sitcom, first aired March 25, 2002
. Greg the Bunny
is set around a children's television show
called Sweetknuckle Junction
starring both humans
. However, in the world that Greg the Bunny inhabits, puppets are sentient being
s with the same rights
(well, they need lower doorknobs
, but otherwise pretty much the same).
Greg the Bunny is one of the "Fabricated Americans" (as they be prefer to be called), who is also the roommate of production assistant Jimmy Bender (Seth Green). Jimmy's dad, Gil Bender (Eugene Levy) is the producer of the show along with Alison Kaiser (Sarah Silverman). The other puppet performers on the show are Warren 'The Ape' deMontague, a strange creature with multiple chemical addictions, a pretentious accent, an absurd cap and an attitude to boot; Count Blah, who apparently was ripped off by the Count von Count, and ends every sentence with "blah"; and Tardy, a turtle with a significant learning disability.
The other human performers on Sweetknuckle Junction are Dottie Sunshine (Dina Waters) and Junction Jack (Bob Gunton).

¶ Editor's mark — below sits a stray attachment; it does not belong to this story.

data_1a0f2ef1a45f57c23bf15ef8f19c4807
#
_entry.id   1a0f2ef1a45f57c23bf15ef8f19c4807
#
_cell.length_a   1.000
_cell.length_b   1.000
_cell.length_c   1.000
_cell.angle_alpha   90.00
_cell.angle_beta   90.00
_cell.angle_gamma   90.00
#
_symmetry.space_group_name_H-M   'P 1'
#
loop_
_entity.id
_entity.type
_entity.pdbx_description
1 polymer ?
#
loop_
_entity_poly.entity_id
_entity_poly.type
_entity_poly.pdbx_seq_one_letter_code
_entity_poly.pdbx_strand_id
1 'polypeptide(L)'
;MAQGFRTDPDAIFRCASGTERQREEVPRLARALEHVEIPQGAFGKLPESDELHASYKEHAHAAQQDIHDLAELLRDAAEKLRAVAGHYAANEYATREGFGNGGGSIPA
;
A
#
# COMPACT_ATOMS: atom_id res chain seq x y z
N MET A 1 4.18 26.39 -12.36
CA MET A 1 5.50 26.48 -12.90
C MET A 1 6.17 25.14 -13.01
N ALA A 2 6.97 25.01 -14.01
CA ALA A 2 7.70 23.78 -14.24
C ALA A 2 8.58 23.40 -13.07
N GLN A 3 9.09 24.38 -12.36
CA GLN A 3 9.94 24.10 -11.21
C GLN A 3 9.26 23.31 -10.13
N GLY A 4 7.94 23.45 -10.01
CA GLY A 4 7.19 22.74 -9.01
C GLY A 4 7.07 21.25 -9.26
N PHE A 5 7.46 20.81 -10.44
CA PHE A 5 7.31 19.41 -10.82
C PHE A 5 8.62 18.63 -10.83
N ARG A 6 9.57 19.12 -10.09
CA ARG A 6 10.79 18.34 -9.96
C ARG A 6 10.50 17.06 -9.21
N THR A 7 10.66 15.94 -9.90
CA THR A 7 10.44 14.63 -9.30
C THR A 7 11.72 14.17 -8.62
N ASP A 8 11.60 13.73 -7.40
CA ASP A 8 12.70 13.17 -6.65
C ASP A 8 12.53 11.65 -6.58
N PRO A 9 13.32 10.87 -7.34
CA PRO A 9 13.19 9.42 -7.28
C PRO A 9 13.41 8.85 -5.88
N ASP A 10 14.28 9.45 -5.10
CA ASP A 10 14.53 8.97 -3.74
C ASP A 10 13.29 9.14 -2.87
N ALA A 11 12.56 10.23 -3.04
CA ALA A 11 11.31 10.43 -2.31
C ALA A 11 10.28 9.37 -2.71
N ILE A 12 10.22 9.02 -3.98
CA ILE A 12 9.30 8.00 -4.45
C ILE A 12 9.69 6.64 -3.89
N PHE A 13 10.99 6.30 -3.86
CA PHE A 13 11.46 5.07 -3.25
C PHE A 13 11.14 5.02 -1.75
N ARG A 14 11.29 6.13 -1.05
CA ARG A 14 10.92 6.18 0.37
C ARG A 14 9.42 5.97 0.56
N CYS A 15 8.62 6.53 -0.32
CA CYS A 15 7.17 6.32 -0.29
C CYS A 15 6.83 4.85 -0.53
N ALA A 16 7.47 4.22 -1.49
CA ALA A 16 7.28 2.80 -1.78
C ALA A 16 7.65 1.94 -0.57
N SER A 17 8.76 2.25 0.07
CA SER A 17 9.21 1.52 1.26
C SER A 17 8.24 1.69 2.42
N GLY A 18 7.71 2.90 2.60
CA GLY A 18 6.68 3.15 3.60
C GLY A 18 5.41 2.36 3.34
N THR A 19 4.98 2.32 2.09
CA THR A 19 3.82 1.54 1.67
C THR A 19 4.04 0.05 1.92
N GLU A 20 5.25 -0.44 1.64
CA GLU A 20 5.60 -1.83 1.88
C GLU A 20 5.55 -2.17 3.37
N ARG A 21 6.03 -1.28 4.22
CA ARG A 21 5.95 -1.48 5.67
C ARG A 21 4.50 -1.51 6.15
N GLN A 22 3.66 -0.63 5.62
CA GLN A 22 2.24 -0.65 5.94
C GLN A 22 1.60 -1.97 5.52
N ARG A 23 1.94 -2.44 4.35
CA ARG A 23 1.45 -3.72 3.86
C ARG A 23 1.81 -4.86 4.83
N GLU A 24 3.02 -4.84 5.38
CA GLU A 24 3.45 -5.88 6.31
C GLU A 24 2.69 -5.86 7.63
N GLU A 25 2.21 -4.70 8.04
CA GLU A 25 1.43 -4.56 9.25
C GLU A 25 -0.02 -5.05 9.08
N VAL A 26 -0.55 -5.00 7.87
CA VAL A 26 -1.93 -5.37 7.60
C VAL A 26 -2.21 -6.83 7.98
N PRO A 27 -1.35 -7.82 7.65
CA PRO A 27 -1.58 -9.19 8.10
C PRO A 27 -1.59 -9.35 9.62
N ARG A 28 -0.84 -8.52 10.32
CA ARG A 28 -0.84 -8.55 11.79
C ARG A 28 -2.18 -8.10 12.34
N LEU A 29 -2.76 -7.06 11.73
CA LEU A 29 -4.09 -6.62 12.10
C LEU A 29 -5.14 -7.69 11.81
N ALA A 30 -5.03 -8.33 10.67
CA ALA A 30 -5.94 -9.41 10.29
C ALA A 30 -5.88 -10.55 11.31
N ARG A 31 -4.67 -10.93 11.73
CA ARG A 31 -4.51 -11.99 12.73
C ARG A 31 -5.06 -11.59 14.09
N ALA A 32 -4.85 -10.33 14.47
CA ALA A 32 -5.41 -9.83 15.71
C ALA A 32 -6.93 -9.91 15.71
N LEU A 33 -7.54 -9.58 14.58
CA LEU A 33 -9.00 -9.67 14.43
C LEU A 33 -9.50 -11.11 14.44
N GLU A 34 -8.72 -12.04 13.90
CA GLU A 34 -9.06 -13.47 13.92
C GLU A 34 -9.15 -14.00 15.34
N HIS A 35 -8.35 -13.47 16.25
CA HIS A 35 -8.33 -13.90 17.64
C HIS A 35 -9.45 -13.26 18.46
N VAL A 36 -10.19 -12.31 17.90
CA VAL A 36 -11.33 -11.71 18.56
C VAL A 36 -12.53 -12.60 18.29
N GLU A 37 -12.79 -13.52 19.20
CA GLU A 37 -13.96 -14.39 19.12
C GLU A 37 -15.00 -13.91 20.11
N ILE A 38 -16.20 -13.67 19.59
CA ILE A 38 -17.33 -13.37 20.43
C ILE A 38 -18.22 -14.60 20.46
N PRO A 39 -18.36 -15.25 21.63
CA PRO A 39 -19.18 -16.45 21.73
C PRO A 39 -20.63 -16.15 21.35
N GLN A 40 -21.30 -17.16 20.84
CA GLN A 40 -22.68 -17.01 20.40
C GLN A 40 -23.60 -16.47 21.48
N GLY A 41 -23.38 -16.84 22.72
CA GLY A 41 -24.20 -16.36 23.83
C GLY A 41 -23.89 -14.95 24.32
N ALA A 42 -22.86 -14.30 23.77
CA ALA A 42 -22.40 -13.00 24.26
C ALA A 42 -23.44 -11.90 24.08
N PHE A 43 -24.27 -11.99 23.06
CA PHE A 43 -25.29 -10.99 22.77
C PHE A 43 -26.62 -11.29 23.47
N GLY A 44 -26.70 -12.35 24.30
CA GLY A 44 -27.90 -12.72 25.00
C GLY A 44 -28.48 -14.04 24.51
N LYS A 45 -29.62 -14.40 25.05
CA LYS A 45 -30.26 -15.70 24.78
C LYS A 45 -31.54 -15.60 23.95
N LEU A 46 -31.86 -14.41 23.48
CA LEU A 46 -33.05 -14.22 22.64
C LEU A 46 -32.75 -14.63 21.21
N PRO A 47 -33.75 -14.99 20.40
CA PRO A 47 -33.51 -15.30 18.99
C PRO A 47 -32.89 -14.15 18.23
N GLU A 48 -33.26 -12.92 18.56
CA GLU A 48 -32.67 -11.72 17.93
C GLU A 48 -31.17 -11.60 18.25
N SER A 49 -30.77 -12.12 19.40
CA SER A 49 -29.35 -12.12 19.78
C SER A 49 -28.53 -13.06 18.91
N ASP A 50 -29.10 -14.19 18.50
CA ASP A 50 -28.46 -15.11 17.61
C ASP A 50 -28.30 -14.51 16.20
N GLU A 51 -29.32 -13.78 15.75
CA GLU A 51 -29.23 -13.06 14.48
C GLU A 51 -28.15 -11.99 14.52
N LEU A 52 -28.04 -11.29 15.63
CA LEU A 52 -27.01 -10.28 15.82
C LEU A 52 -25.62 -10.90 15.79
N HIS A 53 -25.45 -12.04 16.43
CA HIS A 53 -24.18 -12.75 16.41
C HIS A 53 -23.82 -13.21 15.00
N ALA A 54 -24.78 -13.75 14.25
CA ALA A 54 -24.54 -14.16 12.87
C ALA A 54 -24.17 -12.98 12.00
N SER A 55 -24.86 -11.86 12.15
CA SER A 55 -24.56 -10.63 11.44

It's hard to describe what the show is really about, per se. The episodes have largely been about happenings on the set, and the interactions of the characters. Episodes also discuss the differences between puppets and humans and can be a strange mirror on race relations in this country. The childrens' show they create doesn't really look that good, but is apparently quite successful. One episode centered around Jimmy retooling the show to update it to modern tastes. SK 2.0, as he called it had lots of flash cuts, psychedelic images, and was set in outer space instead of the farm with a train track around it. Jimmy wanted Count Blah to say "a'ight" instead, but all Count Blah could muster was "ah-ig-hut, blah". And when the episode was tested with kids, they went into seizures.
This show is just damn funny. There's something about the puppets that really make things that human characters couldn't even get away with, hilarious; but the fact that it's all live action makes it seem even more real. You really believe in the puppets as characters, even as they're using the physical humor of puppets, like throwing them against the wall, ripping themselves (or getting ripped), squishing them, etc. The human actors are an excellent cast--and anything with Seth Green's deadpan delivery is always a treat in my book.
GtB started as a show on public access in New York City, and was also featured on several shorts on the Independent Film Channel. Although it is not in the FOX Fall 2002 schedule, it may come back as a midseason replacement.
I stole stuff from www.fox.com and www.tvtome.com for this writeup